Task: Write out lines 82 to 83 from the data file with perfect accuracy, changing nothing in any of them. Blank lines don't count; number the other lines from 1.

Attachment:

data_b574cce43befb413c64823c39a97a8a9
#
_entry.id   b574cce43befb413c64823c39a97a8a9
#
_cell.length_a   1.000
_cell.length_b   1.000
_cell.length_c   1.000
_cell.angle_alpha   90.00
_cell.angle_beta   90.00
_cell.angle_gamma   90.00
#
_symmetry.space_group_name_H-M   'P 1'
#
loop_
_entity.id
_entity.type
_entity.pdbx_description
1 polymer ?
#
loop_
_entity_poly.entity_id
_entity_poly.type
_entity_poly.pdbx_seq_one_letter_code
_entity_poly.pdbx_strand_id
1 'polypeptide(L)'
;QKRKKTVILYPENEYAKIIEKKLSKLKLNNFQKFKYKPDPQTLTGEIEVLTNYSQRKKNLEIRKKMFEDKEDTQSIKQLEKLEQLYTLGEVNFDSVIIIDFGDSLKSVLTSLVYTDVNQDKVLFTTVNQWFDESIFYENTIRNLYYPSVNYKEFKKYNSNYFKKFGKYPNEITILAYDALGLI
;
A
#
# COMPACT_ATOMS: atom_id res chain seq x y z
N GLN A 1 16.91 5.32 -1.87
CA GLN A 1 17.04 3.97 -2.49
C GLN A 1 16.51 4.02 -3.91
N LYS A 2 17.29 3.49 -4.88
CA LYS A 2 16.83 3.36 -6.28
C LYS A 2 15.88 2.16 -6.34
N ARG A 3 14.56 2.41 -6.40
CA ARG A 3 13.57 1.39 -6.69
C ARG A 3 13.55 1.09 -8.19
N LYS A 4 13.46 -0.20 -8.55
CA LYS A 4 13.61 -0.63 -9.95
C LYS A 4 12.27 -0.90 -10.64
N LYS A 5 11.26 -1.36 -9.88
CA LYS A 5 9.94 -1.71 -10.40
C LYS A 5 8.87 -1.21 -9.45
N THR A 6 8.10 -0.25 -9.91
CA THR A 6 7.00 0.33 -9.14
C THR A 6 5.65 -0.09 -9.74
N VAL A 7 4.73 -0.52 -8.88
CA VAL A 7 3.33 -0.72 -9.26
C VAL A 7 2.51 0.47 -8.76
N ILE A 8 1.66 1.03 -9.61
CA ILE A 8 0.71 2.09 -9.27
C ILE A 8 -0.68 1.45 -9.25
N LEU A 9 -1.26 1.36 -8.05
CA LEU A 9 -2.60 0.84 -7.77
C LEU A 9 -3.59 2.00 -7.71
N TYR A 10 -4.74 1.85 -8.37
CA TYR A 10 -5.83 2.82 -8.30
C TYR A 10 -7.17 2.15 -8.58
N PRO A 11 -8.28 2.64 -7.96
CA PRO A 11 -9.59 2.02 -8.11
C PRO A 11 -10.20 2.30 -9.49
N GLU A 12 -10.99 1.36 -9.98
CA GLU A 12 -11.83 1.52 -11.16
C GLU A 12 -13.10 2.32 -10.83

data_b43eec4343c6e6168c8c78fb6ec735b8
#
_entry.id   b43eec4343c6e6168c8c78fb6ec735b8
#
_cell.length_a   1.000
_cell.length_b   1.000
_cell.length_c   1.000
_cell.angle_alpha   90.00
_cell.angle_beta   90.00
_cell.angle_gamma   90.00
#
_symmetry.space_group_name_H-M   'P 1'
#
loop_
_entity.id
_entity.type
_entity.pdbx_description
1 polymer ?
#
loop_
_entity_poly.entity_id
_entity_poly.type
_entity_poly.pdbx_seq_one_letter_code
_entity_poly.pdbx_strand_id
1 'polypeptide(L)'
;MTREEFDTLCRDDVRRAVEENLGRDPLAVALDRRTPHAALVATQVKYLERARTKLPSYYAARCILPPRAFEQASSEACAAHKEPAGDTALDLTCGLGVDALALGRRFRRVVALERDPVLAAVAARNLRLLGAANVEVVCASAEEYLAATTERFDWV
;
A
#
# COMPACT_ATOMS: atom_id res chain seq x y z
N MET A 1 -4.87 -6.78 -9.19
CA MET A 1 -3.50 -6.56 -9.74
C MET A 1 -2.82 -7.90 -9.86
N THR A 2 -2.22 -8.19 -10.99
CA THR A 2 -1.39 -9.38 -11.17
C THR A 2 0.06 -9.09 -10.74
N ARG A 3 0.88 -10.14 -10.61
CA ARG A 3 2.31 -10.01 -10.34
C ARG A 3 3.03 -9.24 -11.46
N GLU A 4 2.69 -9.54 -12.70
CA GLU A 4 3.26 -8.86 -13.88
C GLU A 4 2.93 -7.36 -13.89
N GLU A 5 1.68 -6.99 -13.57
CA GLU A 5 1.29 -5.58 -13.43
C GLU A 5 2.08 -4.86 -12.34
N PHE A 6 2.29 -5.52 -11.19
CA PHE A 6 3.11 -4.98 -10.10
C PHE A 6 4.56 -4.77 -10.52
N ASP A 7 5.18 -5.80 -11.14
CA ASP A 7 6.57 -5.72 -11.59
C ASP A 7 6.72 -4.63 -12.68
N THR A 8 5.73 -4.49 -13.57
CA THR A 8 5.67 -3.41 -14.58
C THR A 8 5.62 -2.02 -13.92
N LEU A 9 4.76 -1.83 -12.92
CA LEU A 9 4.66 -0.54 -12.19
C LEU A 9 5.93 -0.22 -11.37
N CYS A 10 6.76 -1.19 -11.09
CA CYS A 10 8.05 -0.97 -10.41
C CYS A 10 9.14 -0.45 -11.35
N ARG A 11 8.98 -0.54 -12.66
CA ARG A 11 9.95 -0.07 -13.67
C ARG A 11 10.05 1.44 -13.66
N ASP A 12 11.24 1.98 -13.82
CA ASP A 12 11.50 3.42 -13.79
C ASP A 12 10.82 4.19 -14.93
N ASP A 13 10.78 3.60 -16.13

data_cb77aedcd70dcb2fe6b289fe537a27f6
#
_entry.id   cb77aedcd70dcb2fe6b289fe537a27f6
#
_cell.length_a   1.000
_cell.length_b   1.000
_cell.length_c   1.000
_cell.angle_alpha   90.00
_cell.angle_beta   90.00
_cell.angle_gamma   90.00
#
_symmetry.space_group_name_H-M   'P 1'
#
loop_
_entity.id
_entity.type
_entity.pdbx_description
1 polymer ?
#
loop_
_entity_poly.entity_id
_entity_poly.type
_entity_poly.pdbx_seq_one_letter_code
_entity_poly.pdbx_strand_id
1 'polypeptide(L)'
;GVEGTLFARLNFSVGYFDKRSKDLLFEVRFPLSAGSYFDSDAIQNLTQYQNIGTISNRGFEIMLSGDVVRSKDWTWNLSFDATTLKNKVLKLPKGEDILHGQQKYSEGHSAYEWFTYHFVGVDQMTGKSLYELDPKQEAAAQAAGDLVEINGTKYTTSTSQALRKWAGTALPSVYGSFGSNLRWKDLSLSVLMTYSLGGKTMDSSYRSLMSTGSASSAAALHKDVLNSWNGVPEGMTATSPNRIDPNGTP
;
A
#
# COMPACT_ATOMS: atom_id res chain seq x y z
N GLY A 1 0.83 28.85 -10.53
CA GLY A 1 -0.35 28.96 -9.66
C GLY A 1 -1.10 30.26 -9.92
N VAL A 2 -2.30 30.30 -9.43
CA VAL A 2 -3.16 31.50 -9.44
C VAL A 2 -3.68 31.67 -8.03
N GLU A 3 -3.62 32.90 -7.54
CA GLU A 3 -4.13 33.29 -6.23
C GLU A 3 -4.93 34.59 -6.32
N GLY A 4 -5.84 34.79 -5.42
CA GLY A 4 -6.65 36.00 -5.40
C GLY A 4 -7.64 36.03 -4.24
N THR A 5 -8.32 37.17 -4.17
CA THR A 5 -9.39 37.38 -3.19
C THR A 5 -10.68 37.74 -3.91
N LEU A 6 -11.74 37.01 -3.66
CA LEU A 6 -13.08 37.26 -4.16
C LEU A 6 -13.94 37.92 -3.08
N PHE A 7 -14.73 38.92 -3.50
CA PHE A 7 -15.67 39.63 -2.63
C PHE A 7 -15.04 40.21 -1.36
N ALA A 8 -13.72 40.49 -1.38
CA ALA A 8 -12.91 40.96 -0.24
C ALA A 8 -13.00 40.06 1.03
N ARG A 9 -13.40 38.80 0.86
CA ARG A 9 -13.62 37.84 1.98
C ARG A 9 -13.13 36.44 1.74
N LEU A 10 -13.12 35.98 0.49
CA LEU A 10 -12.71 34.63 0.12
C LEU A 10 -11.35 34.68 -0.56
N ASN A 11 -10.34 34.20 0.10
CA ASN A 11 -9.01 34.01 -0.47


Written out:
_entity.type
_entity.pdbx_description